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Source: CTV News

Yemen: The World's Largest Humanitarian Crisis

Ryan Chiu
Grade 10
Yemen is facing the largest humanitarian crisis in the world. For years, the country has been facing a civil war, cholera pandemic, mass hunger and malnutrition, and displacement. In addition to these issues, they now fight COVID-19 and potential famine. 80% of Yemenis (24 million people) are in immediate need of humanitarian assistance, with over 12 million of those people being children. Their civil war has been restricting their access to aid, clean water, and other basic human needs to survive their emergencies.

The civil war has been ongoing since 2015, but the conflict’s roots date back years. Following an Arab Spring rising in 2011, President Ali Abdullah Saleh was forced to hand over power to his deputy, Abdrabbuh Mansour Hadi. This handover did not go smoothly. Under Hadi’s presidency, the country struggled with food security, unemployment, and a separatist movement. The Houthi rebels, who fought a number of battles against Saleh’s government, took advantage of the transition to take over land throughout Yemen. By early 2015, the rebel group had taken over Yemen’s capital city, Sanaa, forcing Hadi to flee. Hadi is now basing his rule in Saudi Arabia while his government is working in Aden, a port city in Southern Yemen. Meanwhile, Saudi Arabia, with the assistance of eight other Arab states, the United States, United Kingdom, and France, continue to fight alongside Yemeni forces out of suspicion that Iran and terrorist groups may be backing the Houthi movement.

Yemen’s healthcare systems and infrastructure have taken a huge hit from over five years of civil war. In the midst of a COVID-19 pandemic and a cholera epidemic, only half of the nation’s hospitals are functioning. In the few functioning hospitals, staff are short on masks, gloves, and other supplies necessary to simply maintain safe practice, let alone the gear to fight COVID-19. Moreover, there are not enough testing kits available to determine the number of cases, so while official statistics may be low, it is not an accurate representation of how widespread the pandemic is in the country. The economic impact of COVID-19 around the world has gravely lessened aid funding. A United Nations donor’s conference in June fell $1 billion short of its $2.41 billion goal due to donor countries’ economic issues. Additionally, one in ten Yemenis depend on financial support from relatives or friends who live in other countries that they have not been able to receive. With the war driving over 100,000 Yemenis out of their homes since the start of 2020 and millions more throughout the war. Those relocated often move to overcrowded areas where distancing and sanitation are not possible, advancing the spread of diseases like COVID-19 and cholera, claiming the lives of even more children.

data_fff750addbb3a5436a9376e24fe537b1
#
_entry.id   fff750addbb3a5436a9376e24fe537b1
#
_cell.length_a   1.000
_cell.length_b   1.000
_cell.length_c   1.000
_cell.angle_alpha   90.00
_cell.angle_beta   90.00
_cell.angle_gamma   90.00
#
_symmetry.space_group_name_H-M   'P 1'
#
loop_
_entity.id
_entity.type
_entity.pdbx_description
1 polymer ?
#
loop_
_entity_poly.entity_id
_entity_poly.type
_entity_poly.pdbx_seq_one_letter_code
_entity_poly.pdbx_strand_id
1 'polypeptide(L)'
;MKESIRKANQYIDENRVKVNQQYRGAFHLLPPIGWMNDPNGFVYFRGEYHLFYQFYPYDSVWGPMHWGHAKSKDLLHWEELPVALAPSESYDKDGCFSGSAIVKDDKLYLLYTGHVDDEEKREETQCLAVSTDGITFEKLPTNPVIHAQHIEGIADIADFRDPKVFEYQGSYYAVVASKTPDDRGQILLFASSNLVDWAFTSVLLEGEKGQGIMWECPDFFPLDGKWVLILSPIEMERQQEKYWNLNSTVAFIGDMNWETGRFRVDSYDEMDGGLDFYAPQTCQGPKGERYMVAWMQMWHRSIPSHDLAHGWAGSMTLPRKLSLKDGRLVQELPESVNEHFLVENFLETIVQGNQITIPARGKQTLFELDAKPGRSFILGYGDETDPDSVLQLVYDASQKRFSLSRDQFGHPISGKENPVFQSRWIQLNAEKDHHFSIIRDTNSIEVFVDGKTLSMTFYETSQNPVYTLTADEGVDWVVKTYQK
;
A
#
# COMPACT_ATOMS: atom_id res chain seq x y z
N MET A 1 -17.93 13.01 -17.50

Children have been impacted the most in this conflict. Nearly every single child in Yemen is at risk of health complications or malnutrition, and 10.2 million children do not have access to basic healthcare. Because of this, 30,000 children in Yemen die every year, and the UN estimates that a child dies a predictable death (from cholera, measles, diarrhea, etc.) every ten minutes. The war effort has used child soldiers, some under 15, on both sides, with 64% of them recruited by Houthis. In 2018, the conflict claimed the lives of 1185 children.

With the world starting to wake up and recognize this crisis, many are trying to educate themselves on ways they can help. The majority of these methods are by donating to organizations such as the United Nations or Save the Children who can provide aid directly to Yemenis. Even if you are unable to donate directly, there are many other great ways to get involved. The Freerice app is a quiz game app by the World Food Programme that donates ad revenue to children in need, represented in-game by grains of rice. Simply spreading awareness about the issue and encouraging others to donate is another way to help, as it can help bring matters like this to people who have the money or power to donate. No matter what method we use to help, there is one thing for sure: we must act fast, otherwise, Yemen could be wiped off of world maps.